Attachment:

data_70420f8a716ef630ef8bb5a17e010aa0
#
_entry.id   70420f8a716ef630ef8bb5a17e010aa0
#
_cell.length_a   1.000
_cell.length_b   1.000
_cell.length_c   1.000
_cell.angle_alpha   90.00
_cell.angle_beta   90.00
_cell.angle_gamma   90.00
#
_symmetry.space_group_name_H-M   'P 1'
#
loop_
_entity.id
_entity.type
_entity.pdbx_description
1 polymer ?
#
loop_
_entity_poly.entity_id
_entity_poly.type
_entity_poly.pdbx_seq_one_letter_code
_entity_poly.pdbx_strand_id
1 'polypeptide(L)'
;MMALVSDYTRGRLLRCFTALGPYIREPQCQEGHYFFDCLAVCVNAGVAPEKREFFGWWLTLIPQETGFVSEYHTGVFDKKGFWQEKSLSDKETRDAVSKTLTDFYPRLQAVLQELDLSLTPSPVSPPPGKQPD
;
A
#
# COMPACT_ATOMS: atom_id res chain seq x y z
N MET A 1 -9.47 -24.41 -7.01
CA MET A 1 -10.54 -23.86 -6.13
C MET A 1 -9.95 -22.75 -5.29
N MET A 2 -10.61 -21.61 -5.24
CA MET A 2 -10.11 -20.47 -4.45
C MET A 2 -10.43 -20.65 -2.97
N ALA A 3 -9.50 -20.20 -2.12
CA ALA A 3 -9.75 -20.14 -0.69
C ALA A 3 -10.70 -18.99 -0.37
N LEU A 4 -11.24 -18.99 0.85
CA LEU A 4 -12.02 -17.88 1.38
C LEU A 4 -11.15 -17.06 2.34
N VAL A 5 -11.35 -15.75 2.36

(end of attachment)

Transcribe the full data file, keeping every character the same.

data_70420f8a716ef630ef8bb5a17e010aa0
#
_entry.id   70420f8a716ef630ef8bb5a17e010aa0
#
_cell.length_a   1.000
_cell.length_b   1.000
_cell.length_c   1.000
_cell.angle_alpha   90.00
_cell.angle_beta   90.00
_cell.angle_gamma   90.00
#
_symmetry.space_group_name_H-M   'P 1'
#
loop_
_entity.id
_entity.type
_entity.pdbx_description
1 polymer ?
#
loop_
_entity_poly.entity_id
_entity_poly.type
_entity_poly.pdbx_seq_one_letter_code
_entity_poly.pdbx_strand_id
1 'polypeptide(L)'
;MMALVSDYTRGRLLRCFTALGPYIREPQCQEGHYFFDCLAVCVNAGVAPEKREFFGWWLTLIPQETGFVSEYHTGVFDKKGFWQEKSLSDKETRDAVSKTLTDFYPRLQAVLQELDLSLTPSPVSPPPGKQPD
;
A
#
# COMPACT_ATOMS: atom_id res chain seq x y z
N MET A 1 -9.47 -24.41 -7.01
CA MET A 1 -10.54 -23.86 -6.13
C MET A 1 -9.95 -22.75 -5.29
N MET A 2 -10.61 -21.61 -5.24
CA MET A 2 -10.11 -20.47 -4.45
C MET A 2 -10.43 -20.65 -2.97
N ALA A 3 -9.50 -20.20 -2.12
CA ALA A 3 -9.75 -20.14 -0.69
C ALA A 3 -10.70 -18.99 -0.37
N LEU A 4 -11.24 -18.99 0.85
CA LEU A 4 -12.02 -17.88 1.38
C LEU A 4 -11.15 -17.06 2.34
N VAL A 5 -11.35 -15.75 2.36